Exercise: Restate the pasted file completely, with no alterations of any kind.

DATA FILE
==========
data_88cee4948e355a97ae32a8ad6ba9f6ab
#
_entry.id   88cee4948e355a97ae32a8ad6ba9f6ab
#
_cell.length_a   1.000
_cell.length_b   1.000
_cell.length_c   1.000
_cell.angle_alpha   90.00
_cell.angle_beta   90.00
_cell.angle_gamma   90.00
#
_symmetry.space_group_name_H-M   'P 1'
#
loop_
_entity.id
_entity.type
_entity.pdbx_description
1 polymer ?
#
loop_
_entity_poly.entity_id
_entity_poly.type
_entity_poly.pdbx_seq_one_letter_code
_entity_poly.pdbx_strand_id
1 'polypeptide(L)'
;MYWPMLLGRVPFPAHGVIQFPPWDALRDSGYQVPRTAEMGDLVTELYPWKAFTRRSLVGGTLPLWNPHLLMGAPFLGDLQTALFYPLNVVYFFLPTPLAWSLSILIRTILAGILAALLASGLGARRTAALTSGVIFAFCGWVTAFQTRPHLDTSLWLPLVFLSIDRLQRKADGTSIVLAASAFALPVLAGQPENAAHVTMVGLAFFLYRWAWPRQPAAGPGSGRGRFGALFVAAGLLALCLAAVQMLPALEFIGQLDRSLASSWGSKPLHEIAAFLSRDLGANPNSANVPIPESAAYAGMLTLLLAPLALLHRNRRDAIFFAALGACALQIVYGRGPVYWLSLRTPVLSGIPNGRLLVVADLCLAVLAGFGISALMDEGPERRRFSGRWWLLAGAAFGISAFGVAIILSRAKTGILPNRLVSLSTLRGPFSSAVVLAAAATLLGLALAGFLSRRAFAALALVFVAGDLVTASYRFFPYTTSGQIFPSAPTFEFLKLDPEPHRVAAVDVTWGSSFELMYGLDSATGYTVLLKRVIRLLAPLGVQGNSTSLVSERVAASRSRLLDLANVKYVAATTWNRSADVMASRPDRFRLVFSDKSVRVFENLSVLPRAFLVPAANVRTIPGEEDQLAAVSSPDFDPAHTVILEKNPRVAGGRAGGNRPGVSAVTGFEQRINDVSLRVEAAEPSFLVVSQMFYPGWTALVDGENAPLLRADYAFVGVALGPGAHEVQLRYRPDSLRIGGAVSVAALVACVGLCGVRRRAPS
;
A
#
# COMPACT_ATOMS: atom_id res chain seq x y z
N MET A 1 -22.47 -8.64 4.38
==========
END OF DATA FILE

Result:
data_88cee4948e355a97ae32a8ad6ba9f6ab
#
_entry.id   88cee4948e355a97ae32a8ad6ba9f6ab
#
_cell.length_a   1.000
_cell.length_b   1.000
_cell.length_c   1.000
_cell.angle_alpha   90.00
_cell.angle_beta   90.00
_cell.angle_gamma   90.00
#
_symmetry.space_group_name_H-M   'P 1'
#
loop_
_entity.id
_entity.type
_entity.pdbx_description
1 polymer ?
#
loop_
_entity_poly.entity_id
_entity_poly.type
_entity_poly.pdbx_seq_one_letter_code
_entity_poly.pdbx_strand_id
1 'polypeptide(L)'
;MYWPMLLGRVPFPAHGVIQFPPWDALRDSGYQVPRTAEMGDLVTELYPWKAFTRRSLVGGTLPLWNPHLLMGAPFLGDLQTALFYPLNVVYFFLPTPLAWSLSILIRTILAGILAALLASGLGARRTAALTSGVIFAFCGWVTAFQTRPHLDTSLWLPLVFLSIDRLQRKADGTSIVLAASAFALPVLAGQPENAAHVTMVGLAFFLYRWAWPRQPAAGPGSGRGRFGALFVAAGLLALCLAAVQMLPALEFIGQLDRSLASSWGSKPLHEIAAFLSRDLGANPNSANVPIPESAAYAGMLTLLLAPLALLHRNRRDAIFFAALGACALQIVYGRGPVYWLSLRTPVLSGIPNGRLLVVADLCLAVLAGFGISALMDEGPERRRFSGRWWLLAGAAFGISAFGVAIILSRAKTGILPNRLVSLSTLRGPFSSAVVLAAAATLLGLALAGFLSRRAFAALALVFVAGDLVTASYRFFPYTTSGQIFPSAPTFEFLKLDPEPHRVAAVDVTWGSSFELMYGLDSATGYTVLLKRVIRLLAPLGVQGNSTSLVSERVAASRSRLLDLANVKYVAATTWNRSADVMASRPDRFRLVFSDKSVRVFENLSVLPRAFLVPAANVRTIPGEEDQLAAVSSPDFDPAHTVILEKNPRVAGGRAGGNRPGVSAVTGFEQRINDVSLRVEAAEPSFLVVSQMFYPGWTALVDGENAPLLRADYAFVGVALGPGAHEVQLRYRPDSLRIGGAVSVAALVACVGLCGVRRRAPS
;
A
#
# COMPACT_ATOMS: atom_id res chain seq x y z
N MET A 1 -22.47 -8.64 4.38